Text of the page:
It was with some mirth that I read the other day of a male author of “erotic fiction” who has resorted to Craig’s List to find a young woman willing to share a thirty-day erotic affair with him, an affair they would both write about, and which he would turn into a marketable book:
The book will detail every aspect of a mutually-agreed to romantic affair between myself and a young FEMALE lover (perhaps you), experienced over 30 days, as in the novel. The difference between the first book and this one will be verite: everything in this new volume will be the truth as both participants see it. If you agree to participate in this project, you will keep a diary of all of your thoughts, impressions and memories of the thirty-day affair that we will share. I will then combine your written thoughts with my own to present the reader with two versions of the same erotic story. One love affair, as seen separately by the man and woman.
My first thought was, this man has no real concept of the erotic, if he believes he can find it to order on Craig’s List. Others were angry at the implied sexploitation of the young woman (no payment offered) but I couldn’t get past my irritation at seeing the erotic so unforgivably reduced. Not to mention his confusion of the romantic with the erotic, which is like confusing Mills and Boon with The Delta of Venus.
I know that “romance” and “romantic” are common euphemisms for sex, but “erotic” is a whole other concept, and far more dangerous.
Take, for example, what the French philosopher Georges Bataille has to say about the erotic: The whole business of eroticism is to strike to the inmost core of the living being, so that the heart stands still.
..eroticism, unlike simple sexual activity, is a psychological quest…eroticism is assenting to life even in death.
I’m not saying it’s impossible to encounter the erotic on Craig’s List. One of its hallmarks is that it can manifest anywhere, anytime, between any two people, no matter how apparently unlikely. And when it does it is frequently in the form of a coup de foudre, and a kind of madness ensues, madness in the sense that desire for the other is so great it overwhelms common sense, and even one’s sense of self-preservation. It is impossible to satisfy the erotic through simply having sex. Indeed, there is no such thing as simply having sex when the erotic is involved.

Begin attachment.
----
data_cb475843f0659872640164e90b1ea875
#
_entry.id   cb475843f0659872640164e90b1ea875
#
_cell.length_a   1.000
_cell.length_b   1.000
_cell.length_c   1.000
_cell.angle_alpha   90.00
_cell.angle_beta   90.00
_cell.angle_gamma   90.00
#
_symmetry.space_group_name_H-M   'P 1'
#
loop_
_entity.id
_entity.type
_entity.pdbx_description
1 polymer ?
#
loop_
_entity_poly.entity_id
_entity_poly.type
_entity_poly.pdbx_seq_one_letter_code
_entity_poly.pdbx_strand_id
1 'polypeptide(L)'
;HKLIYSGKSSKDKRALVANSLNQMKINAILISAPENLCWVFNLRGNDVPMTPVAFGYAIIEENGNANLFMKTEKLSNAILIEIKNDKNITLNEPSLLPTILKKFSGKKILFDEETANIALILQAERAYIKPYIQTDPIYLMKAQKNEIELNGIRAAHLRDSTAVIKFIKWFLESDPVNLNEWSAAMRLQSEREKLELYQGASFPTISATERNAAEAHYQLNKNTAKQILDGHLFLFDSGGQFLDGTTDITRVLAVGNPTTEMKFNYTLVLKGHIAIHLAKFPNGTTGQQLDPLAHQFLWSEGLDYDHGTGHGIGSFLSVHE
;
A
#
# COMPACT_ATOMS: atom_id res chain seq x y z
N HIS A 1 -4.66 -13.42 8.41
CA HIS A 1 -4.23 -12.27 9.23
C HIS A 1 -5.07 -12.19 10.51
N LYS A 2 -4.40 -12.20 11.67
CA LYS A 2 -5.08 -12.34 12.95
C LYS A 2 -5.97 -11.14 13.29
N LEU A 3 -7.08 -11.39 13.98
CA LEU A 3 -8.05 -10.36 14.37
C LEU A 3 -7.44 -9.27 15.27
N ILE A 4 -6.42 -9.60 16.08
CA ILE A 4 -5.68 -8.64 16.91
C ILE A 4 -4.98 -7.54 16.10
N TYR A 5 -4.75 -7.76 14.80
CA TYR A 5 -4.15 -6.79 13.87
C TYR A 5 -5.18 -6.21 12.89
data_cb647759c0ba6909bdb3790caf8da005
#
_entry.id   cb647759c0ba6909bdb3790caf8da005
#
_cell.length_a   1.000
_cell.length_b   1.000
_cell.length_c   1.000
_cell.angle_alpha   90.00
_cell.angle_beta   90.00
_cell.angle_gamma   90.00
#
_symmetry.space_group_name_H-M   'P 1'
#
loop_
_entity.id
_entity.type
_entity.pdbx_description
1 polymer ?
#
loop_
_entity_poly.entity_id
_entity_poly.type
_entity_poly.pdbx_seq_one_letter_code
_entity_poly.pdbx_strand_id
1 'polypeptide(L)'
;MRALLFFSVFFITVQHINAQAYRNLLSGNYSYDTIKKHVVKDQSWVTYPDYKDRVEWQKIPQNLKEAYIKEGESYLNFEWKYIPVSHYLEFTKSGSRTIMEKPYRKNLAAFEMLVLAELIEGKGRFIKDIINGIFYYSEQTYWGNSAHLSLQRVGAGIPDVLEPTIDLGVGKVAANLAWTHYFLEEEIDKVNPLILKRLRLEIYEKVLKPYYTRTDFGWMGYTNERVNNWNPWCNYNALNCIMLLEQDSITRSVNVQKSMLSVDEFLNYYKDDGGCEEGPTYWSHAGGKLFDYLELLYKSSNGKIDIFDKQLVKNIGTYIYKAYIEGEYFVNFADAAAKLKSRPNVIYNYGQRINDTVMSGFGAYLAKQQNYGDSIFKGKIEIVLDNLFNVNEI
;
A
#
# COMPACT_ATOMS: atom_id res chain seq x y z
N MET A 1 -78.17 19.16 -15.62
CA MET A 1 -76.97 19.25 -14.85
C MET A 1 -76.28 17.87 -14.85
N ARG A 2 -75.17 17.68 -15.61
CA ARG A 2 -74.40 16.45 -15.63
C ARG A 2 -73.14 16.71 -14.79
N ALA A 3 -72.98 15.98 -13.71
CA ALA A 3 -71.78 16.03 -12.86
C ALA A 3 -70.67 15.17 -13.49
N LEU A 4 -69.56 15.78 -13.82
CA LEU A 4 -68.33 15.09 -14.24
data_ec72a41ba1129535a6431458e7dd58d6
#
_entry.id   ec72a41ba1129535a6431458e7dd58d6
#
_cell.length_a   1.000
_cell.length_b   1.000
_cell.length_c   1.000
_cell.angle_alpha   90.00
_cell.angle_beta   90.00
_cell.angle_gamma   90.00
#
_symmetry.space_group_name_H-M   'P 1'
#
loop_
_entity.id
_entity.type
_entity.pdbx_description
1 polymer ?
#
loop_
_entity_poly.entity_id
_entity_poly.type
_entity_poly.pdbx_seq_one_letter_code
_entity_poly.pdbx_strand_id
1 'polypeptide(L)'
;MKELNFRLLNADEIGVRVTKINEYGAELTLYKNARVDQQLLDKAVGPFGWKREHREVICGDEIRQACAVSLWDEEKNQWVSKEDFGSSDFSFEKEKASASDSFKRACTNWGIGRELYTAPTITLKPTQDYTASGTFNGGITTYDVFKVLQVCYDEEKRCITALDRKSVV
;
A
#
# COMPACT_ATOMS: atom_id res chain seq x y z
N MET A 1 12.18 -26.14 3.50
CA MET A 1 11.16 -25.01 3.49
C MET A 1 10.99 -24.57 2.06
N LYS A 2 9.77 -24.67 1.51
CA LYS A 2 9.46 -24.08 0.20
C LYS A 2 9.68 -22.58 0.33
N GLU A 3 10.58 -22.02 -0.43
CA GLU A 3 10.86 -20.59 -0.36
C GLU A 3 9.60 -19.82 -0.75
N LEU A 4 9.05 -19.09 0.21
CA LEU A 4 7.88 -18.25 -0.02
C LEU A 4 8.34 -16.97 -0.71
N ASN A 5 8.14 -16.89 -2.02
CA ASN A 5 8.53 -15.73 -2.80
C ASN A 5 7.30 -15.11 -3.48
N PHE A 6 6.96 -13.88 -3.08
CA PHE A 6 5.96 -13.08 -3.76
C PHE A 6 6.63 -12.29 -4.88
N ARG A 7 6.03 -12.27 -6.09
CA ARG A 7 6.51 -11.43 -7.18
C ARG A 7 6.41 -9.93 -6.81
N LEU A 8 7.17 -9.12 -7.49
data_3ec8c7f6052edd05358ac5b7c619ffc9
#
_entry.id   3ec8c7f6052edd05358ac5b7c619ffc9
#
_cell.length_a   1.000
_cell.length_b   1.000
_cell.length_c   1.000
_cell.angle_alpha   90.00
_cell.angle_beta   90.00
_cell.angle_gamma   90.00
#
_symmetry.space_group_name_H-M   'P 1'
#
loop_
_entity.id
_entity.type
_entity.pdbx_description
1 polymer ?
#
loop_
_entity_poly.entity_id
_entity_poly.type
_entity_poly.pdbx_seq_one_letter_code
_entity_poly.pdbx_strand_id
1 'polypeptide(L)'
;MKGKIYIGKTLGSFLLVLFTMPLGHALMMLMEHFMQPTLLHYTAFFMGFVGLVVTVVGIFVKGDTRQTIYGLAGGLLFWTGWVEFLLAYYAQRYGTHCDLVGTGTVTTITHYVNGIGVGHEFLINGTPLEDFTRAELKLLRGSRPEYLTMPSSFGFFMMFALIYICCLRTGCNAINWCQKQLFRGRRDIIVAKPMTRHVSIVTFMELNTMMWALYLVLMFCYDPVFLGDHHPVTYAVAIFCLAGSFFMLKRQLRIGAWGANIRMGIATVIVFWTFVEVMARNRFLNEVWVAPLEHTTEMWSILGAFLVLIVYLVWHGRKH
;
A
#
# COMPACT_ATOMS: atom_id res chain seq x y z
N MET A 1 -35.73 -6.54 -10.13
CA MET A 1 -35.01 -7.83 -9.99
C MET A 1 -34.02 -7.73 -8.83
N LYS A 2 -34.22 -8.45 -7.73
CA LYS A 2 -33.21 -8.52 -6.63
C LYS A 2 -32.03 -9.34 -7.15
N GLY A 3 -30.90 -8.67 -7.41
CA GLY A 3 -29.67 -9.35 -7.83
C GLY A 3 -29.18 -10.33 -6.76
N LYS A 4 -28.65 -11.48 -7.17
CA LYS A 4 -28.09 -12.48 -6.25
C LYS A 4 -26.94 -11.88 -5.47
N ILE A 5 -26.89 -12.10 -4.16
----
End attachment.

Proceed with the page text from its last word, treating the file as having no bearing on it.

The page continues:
In essence, observes Bataille, the domain of eroticism is the domain of violence, of violation…
I don’t believe Bataille is saying that actual violence and violation are necessary for the erotic experience, although they may be for some participants. Rather, the violence is in how the erotic explodes into a life, violating all boundaries and disrupting “normal” feelings and behaviours. One has up till that point been self-contained, with boundaries safely in place, and no particular sense of yearning, except perhaps now and then and weakly, for something nebulous, a yearning easily shaken off by attention to daily life and responsibilities. Then, in a moment, one’s self-containment is violated, violently, by a sustained gaze, by a touch on an arm, by the presence of one you didn’t know you were looking for until suddenly he or she is there. In the immediate clamour you cannot formulate the thought: I want to be in his arms. Only later do you allow yourself to admit that desire.
You are no longer who you were seconds earlier. And you will never be again. This is the violence I think Bataille is describing.
The whole business of eroticism is to destroy the self-contained character of the participators as they are in their normal lives…Eroticism always entails a breaking down of established patterns, the patterns, I repeat, of the regulated social order basic to our discontinuous mode of existence as defined and separate individuals… The stirrings within us have their own fearful excesses; the excesses show which way these stirrings would take us.
The idea that an erotic affair can be confined to thirty days is laughable: the erotic has its own timetable, it may be more, it may be less, but the idea that one can determine in advance its lifetime is an indicator that one is considering something else altogether.
It is possible to refuse the erotic. William Blake, in The Marriage of Heaven and Hell, offers an opinion on refusal:
Those who restrain desire, do so because theirs is weak enough to be restrained; and the restrainer or reason usurps its place & governs the unwilling.
And being restrain’d it by degrees becomes passive till it is only the shadow of desire.
I suspect that what the author is searching for on Craig’s List is a shadow of the erotic, a shadow of desire. A simulacrum. And yet again, the reputation of a word is unforgivably traduced.